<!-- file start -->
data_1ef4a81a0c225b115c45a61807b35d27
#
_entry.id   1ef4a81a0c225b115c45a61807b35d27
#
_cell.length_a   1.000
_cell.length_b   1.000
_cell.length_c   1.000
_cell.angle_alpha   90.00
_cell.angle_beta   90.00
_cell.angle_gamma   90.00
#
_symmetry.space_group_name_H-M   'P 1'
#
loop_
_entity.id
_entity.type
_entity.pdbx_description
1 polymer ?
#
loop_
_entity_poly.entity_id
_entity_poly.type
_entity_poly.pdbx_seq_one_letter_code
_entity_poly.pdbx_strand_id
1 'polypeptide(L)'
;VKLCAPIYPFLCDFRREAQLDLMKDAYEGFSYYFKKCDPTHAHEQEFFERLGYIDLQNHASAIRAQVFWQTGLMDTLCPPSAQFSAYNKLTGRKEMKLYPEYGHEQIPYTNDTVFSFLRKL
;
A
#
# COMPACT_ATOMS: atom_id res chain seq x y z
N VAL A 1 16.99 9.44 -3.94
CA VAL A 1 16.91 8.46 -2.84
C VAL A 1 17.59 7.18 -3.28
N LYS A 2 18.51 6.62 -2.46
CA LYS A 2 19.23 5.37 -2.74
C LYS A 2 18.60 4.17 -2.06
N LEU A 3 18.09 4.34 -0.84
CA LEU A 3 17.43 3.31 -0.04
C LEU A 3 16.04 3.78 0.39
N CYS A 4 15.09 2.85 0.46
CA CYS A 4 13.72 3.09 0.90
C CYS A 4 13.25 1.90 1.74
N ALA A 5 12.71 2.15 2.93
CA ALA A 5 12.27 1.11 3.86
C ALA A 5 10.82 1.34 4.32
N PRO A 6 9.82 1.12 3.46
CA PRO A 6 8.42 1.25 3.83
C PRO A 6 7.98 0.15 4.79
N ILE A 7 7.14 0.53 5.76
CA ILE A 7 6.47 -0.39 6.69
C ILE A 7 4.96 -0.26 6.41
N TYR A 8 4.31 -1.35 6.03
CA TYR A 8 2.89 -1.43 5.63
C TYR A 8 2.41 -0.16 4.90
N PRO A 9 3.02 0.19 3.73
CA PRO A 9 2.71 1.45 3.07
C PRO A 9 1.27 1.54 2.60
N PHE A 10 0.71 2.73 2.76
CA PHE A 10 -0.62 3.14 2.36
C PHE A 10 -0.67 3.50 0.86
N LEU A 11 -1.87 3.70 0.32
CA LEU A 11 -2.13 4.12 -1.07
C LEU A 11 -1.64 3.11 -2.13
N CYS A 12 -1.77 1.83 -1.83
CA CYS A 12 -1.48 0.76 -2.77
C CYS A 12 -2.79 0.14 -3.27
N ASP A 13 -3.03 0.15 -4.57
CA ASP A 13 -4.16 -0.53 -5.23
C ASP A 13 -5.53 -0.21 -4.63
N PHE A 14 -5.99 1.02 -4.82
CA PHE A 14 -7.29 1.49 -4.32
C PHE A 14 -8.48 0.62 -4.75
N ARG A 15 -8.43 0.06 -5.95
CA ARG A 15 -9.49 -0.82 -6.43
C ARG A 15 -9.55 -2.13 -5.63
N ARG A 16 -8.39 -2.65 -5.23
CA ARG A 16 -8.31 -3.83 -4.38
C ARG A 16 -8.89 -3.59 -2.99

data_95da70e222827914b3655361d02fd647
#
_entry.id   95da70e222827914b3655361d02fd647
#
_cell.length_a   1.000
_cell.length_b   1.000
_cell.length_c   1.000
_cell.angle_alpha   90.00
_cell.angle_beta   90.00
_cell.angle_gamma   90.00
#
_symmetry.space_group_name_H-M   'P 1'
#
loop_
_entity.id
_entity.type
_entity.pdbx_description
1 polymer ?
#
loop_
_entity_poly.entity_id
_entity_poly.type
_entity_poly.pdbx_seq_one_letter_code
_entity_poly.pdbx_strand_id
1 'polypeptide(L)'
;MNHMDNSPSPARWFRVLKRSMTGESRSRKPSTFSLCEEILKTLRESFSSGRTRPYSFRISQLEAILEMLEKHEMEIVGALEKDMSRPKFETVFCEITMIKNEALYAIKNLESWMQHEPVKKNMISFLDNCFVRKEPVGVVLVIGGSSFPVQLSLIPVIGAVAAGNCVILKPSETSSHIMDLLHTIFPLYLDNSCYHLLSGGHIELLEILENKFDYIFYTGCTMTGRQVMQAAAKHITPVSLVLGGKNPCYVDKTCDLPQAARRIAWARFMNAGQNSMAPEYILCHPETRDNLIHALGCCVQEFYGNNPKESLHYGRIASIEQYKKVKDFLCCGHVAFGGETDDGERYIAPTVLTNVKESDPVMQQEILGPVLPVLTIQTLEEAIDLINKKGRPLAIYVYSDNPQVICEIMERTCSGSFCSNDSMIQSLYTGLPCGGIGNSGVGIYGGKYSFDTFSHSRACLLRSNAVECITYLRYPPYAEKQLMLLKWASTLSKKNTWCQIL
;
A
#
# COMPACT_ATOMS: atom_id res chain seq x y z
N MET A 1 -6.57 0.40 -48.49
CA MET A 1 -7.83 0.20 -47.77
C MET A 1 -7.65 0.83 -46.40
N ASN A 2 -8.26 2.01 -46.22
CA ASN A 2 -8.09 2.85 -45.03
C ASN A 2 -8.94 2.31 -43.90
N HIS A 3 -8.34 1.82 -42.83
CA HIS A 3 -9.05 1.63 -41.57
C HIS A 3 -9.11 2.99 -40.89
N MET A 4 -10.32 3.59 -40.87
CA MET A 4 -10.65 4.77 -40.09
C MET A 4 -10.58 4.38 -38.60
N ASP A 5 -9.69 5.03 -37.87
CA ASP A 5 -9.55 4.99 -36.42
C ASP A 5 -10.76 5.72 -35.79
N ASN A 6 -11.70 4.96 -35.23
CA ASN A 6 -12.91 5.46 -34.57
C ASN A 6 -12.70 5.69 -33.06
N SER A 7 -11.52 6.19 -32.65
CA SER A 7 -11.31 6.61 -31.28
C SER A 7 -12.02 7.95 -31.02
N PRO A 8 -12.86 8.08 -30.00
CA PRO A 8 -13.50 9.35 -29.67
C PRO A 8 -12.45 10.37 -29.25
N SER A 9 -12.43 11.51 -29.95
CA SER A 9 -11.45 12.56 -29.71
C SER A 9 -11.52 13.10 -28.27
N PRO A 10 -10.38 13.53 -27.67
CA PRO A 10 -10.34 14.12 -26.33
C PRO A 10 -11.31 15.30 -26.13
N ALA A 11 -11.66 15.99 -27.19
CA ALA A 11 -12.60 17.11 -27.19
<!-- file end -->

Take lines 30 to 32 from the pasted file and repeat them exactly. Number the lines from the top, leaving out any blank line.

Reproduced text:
# COMPACT_ATOMS: atom_id res chain seq x y z
N VAL A 1 16.99 9.44 -3.94
CA VAL A 1 16.91 8.46 -2.84